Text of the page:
Infield Dirt Basics
What’s the difference between “dirt” and a good infield mix? What ratio of sand, silt, and clay ingredients should I look for in a baseball mix? How do moisture and drainage affect a softball field? Learn more about the geology of infield mix by reading Baseball Dirt – A Precision Geotechnical Product by Andrew Alden.
Fixing “Bad” Infields
You know your infield mix is inferior, but don’t know how to fix it. Learn about the system Waupaca Sand has developed for cost-effective modifications to your infield mix’s sand, silt, and clay structure. Take A Bad Infield And Make It Better
Occasionally, the area where grass and dirt meet on infield can become raised, forming a “lip” on the field. How does lip buildup occur? How can you fix the lips that have formed on your baseball field? How do you prevent them from coming back? Waupaca Sand & Solutions’ sportsfield blog offers some helpful tips.
Infield Maintenance Checklist
Need the down-n-dirty basics on how to maintain your baseball or softball infield? What do you need to to before the season starts and after the season ends? How to prepare your dirt before each game? What steps should you take after the final out to prevent problems later? Download our infield mix maintenance guides.
Slippery, Muddy Infields
Why are some infields muddy and slippery when wet, and hard and dusty when dry? It may be because the infield mix contains too much silt. Learn more about silt and how to correct a bad infield:
How do I maintain my warning track?
Remove weeds and debris when necessary. Nail drag or mat drag when it needs to be releveled (be careful to not drag material onto the turf and create a lip). Roll the warning track when loose material needs to be compacted. Edge the border occasionally to keep a sharp-looking boundary between turf and warning track.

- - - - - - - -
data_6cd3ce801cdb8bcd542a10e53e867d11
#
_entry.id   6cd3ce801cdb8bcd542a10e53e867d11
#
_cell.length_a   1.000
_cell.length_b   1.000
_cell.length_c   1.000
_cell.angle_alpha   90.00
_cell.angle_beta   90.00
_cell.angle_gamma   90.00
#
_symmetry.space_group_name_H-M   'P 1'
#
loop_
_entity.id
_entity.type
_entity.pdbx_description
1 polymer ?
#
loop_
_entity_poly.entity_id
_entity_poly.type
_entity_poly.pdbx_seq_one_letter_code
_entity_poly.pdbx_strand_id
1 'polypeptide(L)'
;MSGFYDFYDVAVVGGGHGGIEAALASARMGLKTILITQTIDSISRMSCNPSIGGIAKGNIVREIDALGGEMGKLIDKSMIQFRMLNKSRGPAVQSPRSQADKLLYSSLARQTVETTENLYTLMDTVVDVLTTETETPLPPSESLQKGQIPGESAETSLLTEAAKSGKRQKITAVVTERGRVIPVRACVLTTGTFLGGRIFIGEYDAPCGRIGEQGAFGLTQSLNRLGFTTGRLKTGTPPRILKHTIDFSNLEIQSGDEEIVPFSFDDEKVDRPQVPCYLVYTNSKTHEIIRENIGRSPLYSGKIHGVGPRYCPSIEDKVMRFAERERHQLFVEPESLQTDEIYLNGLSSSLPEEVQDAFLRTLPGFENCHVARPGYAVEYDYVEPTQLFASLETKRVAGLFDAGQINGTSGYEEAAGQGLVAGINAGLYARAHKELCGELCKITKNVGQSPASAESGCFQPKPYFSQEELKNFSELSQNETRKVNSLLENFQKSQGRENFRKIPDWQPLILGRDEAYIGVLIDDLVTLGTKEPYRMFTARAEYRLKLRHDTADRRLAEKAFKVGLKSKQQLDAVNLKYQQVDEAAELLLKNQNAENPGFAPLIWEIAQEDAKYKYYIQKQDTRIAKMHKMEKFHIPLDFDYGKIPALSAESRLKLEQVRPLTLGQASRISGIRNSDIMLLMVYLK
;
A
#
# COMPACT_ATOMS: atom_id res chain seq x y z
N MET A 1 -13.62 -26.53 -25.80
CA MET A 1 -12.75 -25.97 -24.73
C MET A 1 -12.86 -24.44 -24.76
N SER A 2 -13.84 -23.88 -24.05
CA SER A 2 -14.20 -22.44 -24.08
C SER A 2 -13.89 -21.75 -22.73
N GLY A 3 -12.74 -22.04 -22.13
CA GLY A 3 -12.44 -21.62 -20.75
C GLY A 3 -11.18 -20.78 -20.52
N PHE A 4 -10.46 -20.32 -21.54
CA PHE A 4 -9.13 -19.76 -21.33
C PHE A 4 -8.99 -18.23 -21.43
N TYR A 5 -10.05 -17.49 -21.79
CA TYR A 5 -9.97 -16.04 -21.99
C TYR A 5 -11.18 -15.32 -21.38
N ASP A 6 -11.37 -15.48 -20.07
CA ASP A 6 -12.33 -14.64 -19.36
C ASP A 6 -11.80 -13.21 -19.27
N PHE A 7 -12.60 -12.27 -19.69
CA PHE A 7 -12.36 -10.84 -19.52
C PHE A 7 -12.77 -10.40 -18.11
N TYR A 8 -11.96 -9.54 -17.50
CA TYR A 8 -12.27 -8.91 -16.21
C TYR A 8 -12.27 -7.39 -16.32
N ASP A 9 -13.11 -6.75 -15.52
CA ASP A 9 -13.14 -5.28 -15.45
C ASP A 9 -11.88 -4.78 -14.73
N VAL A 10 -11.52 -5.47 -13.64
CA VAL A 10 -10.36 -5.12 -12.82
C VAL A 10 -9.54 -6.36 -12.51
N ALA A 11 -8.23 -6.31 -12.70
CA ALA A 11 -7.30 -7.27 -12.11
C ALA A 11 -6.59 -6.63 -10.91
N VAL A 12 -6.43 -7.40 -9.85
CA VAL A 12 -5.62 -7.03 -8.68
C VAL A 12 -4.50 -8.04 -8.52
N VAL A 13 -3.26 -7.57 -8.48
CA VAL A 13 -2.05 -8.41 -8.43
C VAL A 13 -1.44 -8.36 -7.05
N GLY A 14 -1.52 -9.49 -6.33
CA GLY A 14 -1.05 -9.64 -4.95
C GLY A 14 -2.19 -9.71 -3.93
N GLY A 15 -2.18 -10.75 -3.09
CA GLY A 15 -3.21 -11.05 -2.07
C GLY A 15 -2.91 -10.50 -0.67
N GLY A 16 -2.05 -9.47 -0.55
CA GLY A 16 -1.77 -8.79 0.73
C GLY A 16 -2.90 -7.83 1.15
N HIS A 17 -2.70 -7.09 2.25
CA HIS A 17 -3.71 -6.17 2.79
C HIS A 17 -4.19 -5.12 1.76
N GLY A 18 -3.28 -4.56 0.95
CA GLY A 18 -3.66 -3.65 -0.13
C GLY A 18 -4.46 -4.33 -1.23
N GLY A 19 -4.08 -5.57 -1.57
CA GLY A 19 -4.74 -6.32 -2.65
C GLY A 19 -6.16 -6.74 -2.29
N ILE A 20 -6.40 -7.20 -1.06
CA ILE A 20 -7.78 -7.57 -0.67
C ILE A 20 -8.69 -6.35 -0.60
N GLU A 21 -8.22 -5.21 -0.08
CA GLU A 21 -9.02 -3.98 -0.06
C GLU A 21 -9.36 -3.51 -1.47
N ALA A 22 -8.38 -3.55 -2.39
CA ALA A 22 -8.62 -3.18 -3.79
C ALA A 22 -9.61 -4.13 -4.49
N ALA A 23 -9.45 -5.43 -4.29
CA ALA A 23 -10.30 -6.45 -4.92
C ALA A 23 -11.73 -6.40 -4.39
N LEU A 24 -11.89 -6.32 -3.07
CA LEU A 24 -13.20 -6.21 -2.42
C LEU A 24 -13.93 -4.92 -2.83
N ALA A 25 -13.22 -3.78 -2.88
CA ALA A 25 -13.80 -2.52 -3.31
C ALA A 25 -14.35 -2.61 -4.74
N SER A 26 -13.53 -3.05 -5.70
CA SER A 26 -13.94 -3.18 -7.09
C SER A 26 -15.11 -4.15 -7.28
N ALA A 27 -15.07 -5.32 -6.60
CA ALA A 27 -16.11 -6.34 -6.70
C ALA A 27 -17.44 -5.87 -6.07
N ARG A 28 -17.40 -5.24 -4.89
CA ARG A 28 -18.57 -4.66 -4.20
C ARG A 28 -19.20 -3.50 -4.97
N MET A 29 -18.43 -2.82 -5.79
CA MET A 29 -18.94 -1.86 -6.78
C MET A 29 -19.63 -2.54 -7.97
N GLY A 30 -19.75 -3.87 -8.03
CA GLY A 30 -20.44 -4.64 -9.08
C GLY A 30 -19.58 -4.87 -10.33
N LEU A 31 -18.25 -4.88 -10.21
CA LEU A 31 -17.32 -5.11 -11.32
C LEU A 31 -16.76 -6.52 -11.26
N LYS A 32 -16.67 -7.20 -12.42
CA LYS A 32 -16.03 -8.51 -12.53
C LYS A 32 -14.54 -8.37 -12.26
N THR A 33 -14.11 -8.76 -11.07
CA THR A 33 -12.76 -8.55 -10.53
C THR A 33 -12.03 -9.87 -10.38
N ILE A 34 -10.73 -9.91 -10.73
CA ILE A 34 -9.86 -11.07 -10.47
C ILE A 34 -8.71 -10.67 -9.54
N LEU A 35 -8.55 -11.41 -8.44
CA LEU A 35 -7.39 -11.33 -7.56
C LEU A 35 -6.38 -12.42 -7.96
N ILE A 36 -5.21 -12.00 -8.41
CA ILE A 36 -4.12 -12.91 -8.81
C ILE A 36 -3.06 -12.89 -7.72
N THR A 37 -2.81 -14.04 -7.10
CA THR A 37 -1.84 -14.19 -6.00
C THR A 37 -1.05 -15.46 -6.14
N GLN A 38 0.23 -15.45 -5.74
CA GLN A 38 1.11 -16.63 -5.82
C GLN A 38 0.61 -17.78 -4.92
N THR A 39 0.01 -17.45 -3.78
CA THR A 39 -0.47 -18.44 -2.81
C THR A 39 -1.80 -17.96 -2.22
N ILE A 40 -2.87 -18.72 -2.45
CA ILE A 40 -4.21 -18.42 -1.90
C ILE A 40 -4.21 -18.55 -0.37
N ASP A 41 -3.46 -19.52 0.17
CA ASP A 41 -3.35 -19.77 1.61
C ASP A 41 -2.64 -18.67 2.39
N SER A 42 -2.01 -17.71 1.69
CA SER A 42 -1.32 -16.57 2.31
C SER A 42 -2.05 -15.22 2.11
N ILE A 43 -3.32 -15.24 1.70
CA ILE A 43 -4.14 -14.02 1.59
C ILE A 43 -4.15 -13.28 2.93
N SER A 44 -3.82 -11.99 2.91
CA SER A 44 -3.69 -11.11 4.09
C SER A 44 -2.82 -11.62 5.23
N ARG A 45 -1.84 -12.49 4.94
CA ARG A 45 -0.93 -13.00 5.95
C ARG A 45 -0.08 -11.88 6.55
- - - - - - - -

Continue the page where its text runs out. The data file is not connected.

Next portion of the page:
How do I install a new warning track?
Excavate the area needed for the warning track, then compact the subgrade. Install subsurface drainage and landscape fabric if desired. Install, level, compact, and grade the warning track aggregate. Be sure to maintain elevation where the warning track meets the turf so players donâ€™t trip. Use a slope between 1% and 1.75% to allow for some surface drainage toward the fence.
What kind of materials should I use to build a warning track?
Most commonly, stone is used, but a warning track can be made of any material that feels much different than the turf so the athlete can sense the change without looking down. Find a material that will provide a firm surface. Stone that is angular and contains a wide range of particle sizes will pack together best. Red Tread Granite and TrailBlaze are popular choices. Avoid using rounded stones because they will create an unstable surface (like walking on marbles). Also, look for an aggregate that will drain quickly to keep puddles off of the warning track.
What Rootzone Material is Best? Sand or Soil?
Should you choose a sand-based or a native soil-based rootzone when building or renovating your athletic field? That decision largely depends on the amount of maintenance you are capable of providing. Learn the major differences in managing sand-based and soil-based fields. Managing Soil vs Sand Sports Fields
Baseball field: High School, College, Professional
Baseball pitcher’s mound & batter’s box: High School, College, Professional
Baseball field: Little League
Baseball pitcher’s mound & batter’s box: Little League
Football field: High School
Football field: College
Lacrosse field: All Levels
Soccer field: All Levels
Softball field: Fast Pitch
Softball pitcher’s circle & batter’s box: Fast Pitch
Softball field: Slow Pitch
Softball pitcher’s circle & batter’s box: Slow Pitch
Volleyball court: All Levels
Sand Volleyball Courts
What kind of sand do I need for my volleyball court? Should I be looking for a beach sand? Can I just use the cheapest sand I can find? Click here to learn what kinds of sand are safe for players and offer the optimum playability.